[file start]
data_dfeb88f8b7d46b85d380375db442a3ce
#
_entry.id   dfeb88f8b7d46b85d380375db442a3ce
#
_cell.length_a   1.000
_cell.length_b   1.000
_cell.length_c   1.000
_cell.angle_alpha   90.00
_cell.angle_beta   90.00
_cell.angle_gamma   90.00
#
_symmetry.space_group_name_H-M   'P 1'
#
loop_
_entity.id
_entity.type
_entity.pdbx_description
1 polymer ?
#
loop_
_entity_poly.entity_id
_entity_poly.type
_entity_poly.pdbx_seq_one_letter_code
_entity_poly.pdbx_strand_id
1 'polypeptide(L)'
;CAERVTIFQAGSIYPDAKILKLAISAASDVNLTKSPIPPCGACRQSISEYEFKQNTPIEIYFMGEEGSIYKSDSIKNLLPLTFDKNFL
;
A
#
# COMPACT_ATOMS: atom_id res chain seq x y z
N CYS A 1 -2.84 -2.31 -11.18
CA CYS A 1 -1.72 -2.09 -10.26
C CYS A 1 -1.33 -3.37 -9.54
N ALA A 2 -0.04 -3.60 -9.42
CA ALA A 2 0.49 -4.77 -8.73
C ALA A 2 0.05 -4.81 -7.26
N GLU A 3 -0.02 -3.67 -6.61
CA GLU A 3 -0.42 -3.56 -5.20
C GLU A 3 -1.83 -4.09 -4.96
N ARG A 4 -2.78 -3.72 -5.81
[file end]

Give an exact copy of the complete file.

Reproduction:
data_dfeb88f8b7d46b85d380375db442a3ce
#
_entry.id   dfeb88f8b7d46b85d380375db442a3ce
#
_cell.length_a   1.000
_cell.length_b   1.000
_cell.length_c   1.000
_cell.angle_alpha   90.00
_cell.angle_beta   90.00
_cell.angle_gamma   90.00
#
_symmetry.space_group_name_H-M   'P 1'
#
loop_
_entity.id
_entity.type
_entity.pdbx_description
1 polymer ?
#
loop_
_entity_poly.entity_id
_entity_poly.type
_entity_poly.pdbx_seq_one_letter_code
_entity_poly.pdbx_strand_id
1 'polypeptide(L)'
;CAERVTIFQAGSIYPDAKILKLAISAASDVNLTKSPIPPCGACRQSISEYEFKQNTPIEIYFMGEEGSIYKSDSIKNLLPLTFDKNFL
;
A
#
# COMPACT_ATOMS: atom_id res chain seq x y z
N CYS A 1 -2.84 -2.31 -11.18
CA CYS A 1 -1.72 -2.09 -10.26
C CYS A 1 -1.33 -3.37 -9.54
N ALA A 2 -0.04 -3.60 -9.42
CA ALA A 2 0.49 -4.77 -8.73
C ALA A 2 0.05 -4.81 -7.26
N GLU A 3 -0.02 -3.67 -6.61
CA GLU A 3 -0.42 -3.56 -5.20
C GLU A 3 -1.83 -4.09 -4.96
N ARG A 4 -2.78 -3.72 -5.81